SWIFFT - State Wide Integrated Flora and Fauna Teams

SWIFFT - State Wide Integrated Flora and Fauna Teams
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Golden Plains Shire
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Insectivorous bats of Victoria

common bent wing bat

Southern Bent-wing Bat - Critically endangered

Key points

Insectivorous bats consume at least half their body weight in insects per night when feeding. They are one of nature’s natural pest controllers and can play an important role in reducing agricultural pests.

 

The loss of habitat, particularly big old tree and loss of tree hollows is a major threat to insectivorous bats – the less big old trees the less bats.

 

Insectivorous bats enter state of torpor (May – September), disturbance to bats in torpor can have a significant impact on their ability to survive.

 

The Southern Bent-wing Bat population at Naracoorte has suffered a 67% reduction over three generations. Insecticides, drought and land use change all being contributing factors. 

 

Thermal imaging cameras, laser beam technology and radar tracking systems are now being used to monitor bats.

 

There is high variability in cave use by bats which means non-intrusive monitoring must be carried out regularly throughout the year, over multiple years.

 

It has been difficult to determine the impact of windfarms on Southern Bent-wing Bats because there have been limited requirements on operators to search for mortalities and report findings.

 

Chocolate Wattle Bat

Chocolate Wattled Bat

Insectivirous bats of Victoria

These are the most abundant species of bats. There are 16 species in Victoria and south-eastern South Australia. Insectivorous bats are generally tiny; they are sometimes referred to as microbats. People are not usually aware of their presence due to their nocturnal behaviour and their ultrasonic calls which are inaudible to the human ear.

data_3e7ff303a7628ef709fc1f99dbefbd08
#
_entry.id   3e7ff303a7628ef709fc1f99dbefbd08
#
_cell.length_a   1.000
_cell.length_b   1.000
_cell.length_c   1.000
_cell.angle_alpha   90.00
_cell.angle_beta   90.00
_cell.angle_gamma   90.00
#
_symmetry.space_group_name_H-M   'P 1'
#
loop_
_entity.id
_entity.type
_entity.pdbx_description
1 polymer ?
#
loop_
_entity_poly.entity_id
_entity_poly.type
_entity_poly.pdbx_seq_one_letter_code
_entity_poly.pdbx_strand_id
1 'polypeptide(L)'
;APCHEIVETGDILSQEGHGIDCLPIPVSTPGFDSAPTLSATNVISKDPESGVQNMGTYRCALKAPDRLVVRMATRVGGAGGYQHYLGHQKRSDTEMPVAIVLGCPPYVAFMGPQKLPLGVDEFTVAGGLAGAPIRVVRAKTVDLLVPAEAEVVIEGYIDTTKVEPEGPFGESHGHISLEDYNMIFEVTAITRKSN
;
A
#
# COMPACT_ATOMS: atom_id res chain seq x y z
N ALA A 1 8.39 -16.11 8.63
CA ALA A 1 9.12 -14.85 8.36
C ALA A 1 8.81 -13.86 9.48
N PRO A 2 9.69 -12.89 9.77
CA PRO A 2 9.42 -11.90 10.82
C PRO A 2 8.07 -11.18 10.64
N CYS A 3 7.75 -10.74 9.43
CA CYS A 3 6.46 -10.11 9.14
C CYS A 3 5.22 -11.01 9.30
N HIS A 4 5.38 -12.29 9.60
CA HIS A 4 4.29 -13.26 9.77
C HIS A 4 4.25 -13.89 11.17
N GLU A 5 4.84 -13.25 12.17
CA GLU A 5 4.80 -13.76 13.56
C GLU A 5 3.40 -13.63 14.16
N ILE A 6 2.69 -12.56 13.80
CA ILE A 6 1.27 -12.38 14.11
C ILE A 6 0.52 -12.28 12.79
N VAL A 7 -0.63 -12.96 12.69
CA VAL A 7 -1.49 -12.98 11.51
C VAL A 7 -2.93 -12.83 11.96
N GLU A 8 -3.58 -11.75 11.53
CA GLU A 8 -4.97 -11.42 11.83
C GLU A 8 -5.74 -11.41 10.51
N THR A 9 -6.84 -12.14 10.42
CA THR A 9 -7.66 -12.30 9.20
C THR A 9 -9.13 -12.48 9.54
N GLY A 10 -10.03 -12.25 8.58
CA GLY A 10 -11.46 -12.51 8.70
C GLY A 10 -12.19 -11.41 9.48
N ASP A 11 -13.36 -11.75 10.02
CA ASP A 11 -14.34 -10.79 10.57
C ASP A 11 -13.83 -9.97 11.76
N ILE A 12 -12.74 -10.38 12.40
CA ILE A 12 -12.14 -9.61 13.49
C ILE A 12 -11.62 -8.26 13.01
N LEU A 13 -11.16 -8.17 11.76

Species

Scientific name

Status Victoria

Status South Aust.

 Gould’s Wattled Bat

Chalinolobus gouldii

 

 

 Chocolate Wattled   Bat

Chalinolobus morio

 

 

 Eastern False   Pipistrelle

Falsistrellus tasmaniensis

 

Endangered

 Southern Bent-wing   Bat

Miniopterus schreibersii bassanii

Critically Endangered

Endangered

 Eastern Bent-wing   Bat

Miniopterus schreibersii oceanensis

Vulnerable

 

 Large-footed Myotis

Myotis macropus

 

Endangered

 Lesser Long-eared   Bat

Nyctophilus geoffroyi

 

 

 Gould’s Long-eared   Bat

Nyctophilus gouldi

 

Endangered

 Inland Broad-nosed   Bat

Scotorepens balstoni

 

 

 Large Forest Bat

Vespadelus darlingtoni

 

 

 Southern Forest Bat

Vespadelus regulus

 

 

 Little Forest Bat

Vespadelus vulturnus

 

 

 Yellow-bellied   Sheathtail  Bat

Saccolaimus flaviventris

Data Deficient

Rare

 Southern Freetail   Bat

Mormopterus  sp. (sp. 4)

 

 

 Eastern Freetail Bat

Mormopterus  sp. (sp. 2)

 

 

 White-striped   Freetail Bat

Tadarida australis

 

 

Breeding time  - October to December

  • Gould's Long-eared Bat Nyctophilus gouldi; giving birth to one or two young (Nov-Dec).
  • Gould's Wattle Bat Chalinolobus gouldii; start of birthing to two young (Nov-Dec).